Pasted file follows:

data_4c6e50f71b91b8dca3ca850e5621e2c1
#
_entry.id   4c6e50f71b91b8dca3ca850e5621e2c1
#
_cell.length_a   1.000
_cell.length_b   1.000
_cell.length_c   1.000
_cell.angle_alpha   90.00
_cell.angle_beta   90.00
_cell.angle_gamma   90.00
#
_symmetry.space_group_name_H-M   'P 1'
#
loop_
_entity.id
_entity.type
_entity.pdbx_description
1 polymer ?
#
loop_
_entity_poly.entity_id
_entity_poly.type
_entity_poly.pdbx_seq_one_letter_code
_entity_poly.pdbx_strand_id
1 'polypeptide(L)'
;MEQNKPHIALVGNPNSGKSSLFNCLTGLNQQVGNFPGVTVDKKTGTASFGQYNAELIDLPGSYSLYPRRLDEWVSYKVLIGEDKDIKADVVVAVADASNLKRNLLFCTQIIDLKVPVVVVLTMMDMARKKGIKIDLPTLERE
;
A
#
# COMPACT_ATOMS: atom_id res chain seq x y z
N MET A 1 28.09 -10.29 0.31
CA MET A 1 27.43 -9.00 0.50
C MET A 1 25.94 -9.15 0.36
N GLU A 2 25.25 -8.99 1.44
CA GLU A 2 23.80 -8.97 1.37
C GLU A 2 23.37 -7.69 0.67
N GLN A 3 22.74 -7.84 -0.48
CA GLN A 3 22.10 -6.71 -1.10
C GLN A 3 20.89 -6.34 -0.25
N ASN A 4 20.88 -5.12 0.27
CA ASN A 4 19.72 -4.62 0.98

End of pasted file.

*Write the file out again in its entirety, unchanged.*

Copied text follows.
data_4c6e50f71b91b8dca3ca850e5621e2c1
#
_entry.id   4c6e50f71b91b8dca3ca850e5621e2c1
#
_cell.length_a   1.000
_cell.length_b   1.000
_cell.length_c   1.000
_cell.angle_alpha   90.00
_cell.angle_beta   90.00
_cell.angle_gamma   90.00
#
_symmetry.space_group_name_H-M   'P 1'
#
loop_
_entity.id
_entity.type
_entity.pdbx_description
1 polymer ?
#
loop_
_entity_poly.entity_id
_entity_poly.type
_entity_poly.pdbx_seq_one_letter_code
_entity_poly.pdbx_strand_id
1 'polypeptide(L)'
;MEQNKPHIALVGNPNSGKSSLFNCLTGLNQQVGNFPGVTVDKKTGTASFGQYNAELIDLPGSYSLYPRRLDEWVSYKVLIGEDKDIKADVVVAVADASNLKRNLLFCTQIIDLKVPVVVVLTMMDMARKKGIKIDLPTLERE
;
A
#
# COMPACT_ATOMS: atom_id res chain seq x y z
N MET A 1 28.09 -10.29 0.31
CA MET A 1 27.43 -9.00 0.50
C MET A 1 25.94 -9.15 0.36
N GLU A 2 25.25 -8.99 1.44
CA GLU A 2 23.80 -8.97 1.37
C GLU A 2 23.37 -7.69 0.67
N GLN A 3 22.74 -7.84 -0.48
CA GLN A 3 22.10 -6.71 -1.10
C GLN A 3 20.89 -6.34 -0.25
N ASN A 4 20.88 -5.12 0.27
CA ASN A 4 19.72 -4.62 0.98